Still, American schoolchildren are unlikely to end up working as hard as the French, let alone the South Koreans, any time soon. There are institutional reasons for this. The federal government has only a limited influence over the school system. Powerful interest groups, most notably the teachers’ unions, but also the summer-camp industry, have a vested interest in the status quo. But reformers are also up against powerful cultural forces.

One is sentimentality; the archetypical American child is Huckleberry Finn, who had little taste for formal education. Another is complacency. American parents have led grass-root protests against attempts to extend the school year into August or July, or to increase the amount of homework their little darlings have to do. They still find it hard to believe that all those Chinese students, beavering away at their books, will steal their children’s jobs. But Huckleberry Finn was published in 1884. And brain work is going the way of manual work, to whoever will provide the best value for money. The next time Americans make a joke about the Europeans and their taste for la dolce vita, they ought to take a look a bit closer to home.

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>July 4th Parades ‘Jumping on The Bandwagon’ Time

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“July 4th Parades are used by Politicians and Activists to attract Crowds”

by Dom Nizza

2009 Ridgewood NJ July 4th Parade theme will be “50 States One Nation”
Town merchants, will have tickets for the fireworks and the evening performances. What is your local community doing this year? Or will your parade be ‘rained on’ by those that are ‘Jumping on the Bandwagon? Theodore Roosevelt made a clear-cut reference to the practice in his Letters, 1899 (published 1951). What political alliances wil we see at the Parades this year and ready to ‘jump on the bandwagon’? Yes, all photos courtesy of Google.

The Bandwagon is coming, the Bandwagon is coming”……
Traditional 10 horse drawn P. T. Barnum Bandwagon, that everyone tried to climb aboard whether they could play an instrument or not. That was the political approach many used for causes they advocated for (or against).We have many going on today don’t we? It’s becoming a real Circus with plenty of manure.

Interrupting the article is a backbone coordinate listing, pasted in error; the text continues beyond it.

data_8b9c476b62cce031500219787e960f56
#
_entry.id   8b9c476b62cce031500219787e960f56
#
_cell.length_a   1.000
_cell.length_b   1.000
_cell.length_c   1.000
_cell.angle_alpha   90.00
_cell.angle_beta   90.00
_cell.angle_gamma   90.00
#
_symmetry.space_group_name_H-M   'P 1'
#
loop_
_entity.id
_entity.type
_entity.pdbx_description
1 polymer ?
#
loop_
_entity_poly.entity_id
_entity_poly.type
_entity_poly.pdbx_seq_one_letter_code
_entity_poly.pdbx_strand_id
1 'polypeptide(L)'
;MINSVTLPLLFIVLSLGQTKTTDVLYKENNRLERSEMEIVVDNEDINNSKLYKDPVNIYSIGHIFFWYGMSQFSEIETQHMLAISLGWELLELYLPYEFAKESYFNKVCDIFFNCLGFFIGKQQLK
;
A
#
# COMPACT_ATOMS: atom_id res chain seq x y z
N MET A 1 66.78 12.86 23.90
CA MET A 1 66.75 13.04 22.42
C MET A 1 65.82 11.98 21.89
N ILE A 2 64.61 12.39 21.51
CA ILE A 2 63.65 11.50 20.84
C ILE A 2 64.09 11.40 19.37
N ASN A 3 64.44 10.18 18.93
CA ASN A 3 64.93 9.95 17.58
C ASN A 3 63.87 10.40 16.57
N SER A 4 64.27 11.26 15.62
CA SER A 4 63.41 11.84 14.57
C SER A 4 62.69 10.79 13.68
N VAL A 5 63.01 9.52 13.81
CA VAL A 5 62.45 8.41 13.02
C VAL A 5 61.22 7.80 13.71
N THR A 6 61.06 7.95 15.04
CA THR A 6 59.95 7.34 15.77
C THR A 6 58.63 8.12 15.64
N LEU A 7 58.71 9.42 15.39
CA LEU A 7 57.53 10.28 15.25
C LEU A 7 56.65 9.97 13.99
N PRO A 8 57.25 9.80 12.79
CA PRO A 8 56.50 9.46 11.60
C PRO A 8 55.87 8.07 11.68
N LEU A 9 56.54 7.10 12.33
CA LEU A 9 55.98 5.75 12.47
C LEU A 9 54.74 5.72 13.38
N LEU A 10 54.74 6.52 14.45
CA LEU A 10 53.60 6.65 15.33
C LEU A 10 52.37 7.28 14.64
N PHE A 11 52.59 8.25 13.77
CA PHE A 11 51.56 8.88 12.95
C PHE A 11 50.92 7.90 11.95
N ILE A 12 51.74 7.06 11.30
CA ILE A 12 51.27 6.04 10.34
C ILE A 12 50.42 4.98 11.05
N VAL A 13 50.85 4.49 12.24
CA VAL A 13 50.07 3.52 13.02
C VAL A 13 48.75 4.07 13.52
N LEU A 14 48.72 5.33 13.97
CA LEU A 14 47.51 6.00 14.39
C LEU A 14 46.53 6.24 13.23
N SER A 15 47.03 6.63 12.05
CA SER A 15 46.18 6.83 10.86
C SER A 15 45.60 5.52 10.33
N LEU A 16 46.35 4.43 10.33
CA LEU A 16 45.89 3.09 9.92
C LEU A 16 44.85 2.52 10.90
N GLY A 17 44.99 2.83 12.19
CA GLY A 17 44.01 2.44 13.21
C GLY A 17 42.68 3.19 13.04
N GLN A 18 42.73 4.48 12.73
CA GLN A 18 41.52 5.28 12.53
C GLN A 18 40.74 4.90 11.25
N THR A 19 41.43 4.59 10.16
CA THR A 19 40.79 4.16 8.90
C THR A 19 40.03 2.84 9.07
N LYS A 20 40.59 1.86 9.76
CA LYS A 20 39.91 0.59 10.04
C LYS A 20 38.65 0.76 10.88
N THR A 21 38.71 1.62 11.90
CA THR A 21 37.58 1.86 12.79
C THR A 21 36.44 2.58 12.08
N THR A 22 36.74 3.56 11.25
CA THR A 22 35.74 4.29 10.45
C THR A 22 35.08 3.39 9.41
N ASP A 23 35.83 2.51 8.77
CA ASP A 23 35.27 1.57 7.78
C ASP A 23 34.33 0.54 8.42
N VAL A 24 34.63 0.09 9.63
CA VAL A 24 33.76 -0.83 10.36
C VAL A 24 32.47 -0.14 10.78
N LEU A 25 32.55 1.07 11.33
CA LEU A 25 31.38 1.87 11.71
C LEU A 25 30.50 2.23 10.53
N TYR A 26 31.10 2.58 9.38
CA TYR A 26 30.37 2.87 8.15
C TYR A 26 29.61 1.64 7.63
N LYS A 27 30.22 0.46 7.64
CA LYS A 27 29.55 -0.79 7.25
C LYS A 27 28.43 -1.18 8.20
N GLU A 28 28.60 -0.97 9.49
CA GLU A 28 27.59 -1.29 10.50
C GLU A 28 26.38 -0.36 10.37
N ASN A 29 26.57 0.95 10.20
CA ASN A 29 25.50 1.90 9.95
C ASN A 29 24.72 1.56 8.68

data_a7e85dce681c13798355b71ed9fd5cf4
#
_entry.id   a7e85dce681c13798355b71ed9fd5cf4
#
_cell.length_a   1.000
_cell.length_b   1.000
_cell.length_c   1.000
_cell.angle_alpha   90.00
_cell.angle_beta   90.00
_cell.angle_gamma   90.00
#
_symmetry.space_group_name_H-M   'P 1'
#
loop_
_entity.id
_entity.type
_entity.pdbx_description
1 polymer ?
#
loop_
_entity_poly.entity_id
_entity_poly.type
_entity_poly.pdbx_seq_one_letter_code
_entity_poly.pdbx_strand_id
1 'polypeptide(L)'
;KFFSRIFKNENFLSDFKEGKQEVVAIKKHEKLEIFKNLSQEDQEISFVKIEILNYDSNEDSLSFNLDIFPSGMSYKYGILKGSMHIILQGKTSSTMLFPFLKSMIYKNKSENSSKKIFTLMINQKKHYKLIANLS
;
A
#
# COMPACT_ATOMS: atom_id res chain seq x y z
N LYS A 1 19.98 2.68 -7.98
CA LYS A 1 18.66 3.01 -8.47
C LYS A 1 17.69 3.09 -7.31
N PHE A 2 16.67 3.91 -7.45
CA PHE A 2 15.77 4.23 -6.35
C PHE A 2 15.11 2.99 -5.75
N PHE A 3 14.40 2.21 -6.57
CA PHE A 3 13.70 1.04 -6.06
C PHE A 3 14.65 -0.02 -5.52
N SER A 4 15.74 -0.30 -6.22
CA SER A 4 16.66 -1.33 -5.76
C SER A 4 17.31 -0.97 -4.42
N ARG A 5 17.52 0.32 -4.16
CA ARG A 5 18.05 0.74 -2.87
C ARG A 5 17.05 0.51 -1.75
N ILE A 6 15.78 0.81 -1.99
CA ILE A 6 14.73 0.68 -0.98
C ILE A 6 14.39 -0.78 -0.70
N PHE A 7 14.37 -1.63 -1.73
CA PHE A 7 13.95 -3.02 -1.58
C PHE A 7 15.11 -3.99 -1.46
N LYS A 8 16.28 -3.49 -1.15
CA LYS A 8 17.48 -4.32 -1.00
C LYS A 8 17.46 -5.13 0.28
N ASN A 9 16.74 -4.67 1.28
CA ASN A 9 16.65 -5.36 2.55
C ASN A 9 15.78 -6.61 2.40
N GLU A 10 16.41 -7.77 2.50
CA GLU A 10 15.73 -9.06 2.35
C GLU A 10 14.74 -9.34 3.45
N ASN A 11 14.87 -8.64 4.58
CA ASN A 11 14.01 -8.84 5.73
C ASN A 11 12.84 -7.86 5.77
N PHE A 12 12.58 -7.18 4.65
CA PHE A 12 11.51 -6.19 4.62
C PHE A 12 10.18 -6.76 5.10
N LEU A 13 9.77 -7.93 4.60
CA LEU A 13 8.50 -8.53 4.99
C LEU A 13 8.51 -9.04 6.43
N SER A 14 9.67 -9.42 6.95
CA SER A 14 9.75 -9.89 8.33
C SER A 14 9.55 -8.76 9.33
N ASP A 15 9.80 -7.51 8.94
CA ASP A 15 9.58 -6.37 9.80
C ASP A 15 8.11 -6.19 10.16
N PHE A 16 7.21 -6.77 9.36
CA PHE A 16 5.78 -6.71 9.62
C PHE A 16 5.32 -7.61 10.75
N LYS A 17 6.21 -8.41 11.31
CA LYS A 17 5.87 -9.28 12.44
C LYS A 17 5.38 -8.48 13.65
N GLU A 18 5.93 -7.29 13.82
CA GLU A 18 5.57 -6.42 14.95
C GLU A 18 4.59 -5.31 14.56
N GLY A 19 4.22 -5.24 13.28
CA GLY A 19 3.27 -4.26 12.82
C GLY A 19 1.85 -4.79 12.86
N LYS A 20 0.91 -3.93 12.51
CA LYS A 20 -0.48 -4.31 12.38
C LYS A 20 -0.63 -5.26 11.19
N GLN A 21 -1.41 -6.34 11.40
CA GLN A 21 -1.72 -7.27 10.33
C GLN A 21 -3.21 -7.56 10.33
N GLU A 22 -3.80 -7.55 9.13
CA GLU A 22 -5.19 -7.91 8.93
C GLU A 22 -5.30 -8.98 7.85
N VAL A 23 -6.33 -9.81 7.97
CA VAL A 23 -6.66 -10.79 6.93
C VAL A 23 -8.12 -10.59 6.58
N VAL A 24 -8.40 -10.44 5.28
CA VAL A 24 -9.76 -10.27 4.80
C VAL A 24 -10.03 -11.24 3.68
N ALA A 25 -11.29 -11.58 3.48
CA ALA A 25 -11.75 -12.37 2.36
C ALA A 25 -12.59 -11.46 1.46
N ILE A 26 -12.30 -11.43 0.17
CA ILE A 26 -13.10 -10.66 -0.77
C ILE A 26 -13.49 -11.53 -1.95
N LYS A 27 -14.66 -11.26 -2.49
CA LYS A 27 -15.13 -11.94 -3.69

Modern Bandwagons today, many large bands are not always marching but, carried on large and smaller trailers like these. Some are from small towns that can be easily moved, the same day, to the next near-by town where a parade is also scheduled. That is the traditional sharing of talented musicians and the usual opportunists with a cause.

Editor Thanks once again from one of our “My Community” readers that has a
personal political cause, suggested that this year we will have many more activists spouting support for their personal interest. It’s unfortunate but, that’s what our July 4th Parades have come to be….. nothing wrong with that, provided you can play an instrument and not just jump on the Bandwagon to be seen. Send your photos and story to domnizza@netzero.com OK?

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>The Ridgewood Fourth of July Celebration

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2009 Ridgewood Fourth of July Celebration.
The theme this year is “50 States – One Nation.”

The Ridgewood Fourth of July Celebration Committee urges you to look for these stars in many area businesses. These businesses and individuals are generous sponsors of the Ridgewood Fourth of July Celebration. The Committee asks you to patronize these businesses, and to thank them for helping to “Support the Tradition” of the Ridgewood Fourth of July Celebration.

http://www.ridgewoodjuly4th.org/
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>Swine Flu Update – June 6th 2009

>The Village of Ridgewood is monitoring the swine flu situation in the United States and State of New Jersey It is maintaining close ties with the health and emergency operations management at both the county and state level. The websites listed below provide the latest available information. State Joint Center for Information has a Hotline for Questions at 866/321-9571.

GigaGolf, Inc.

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Pascack Valley Hospital:Stakes are high as hospital hearing starts

>Stakes are high as hospital hearing starts

Monday, June 8, 2009
Last updated: Monday June 8, 2009, 6:30 AM
BY LINDY WASHBURN
NorthJersey.com
STAFF WRITER

http://www.northjersey.com/news/health/47172637.html

The people who live near the former Pascack Valley Hospital say their health will be jeopardized if it doesn’t reopen.

But some North Jersey hospitals say it is the region’s health care system that will be thrown into disarray if Pascack is revived.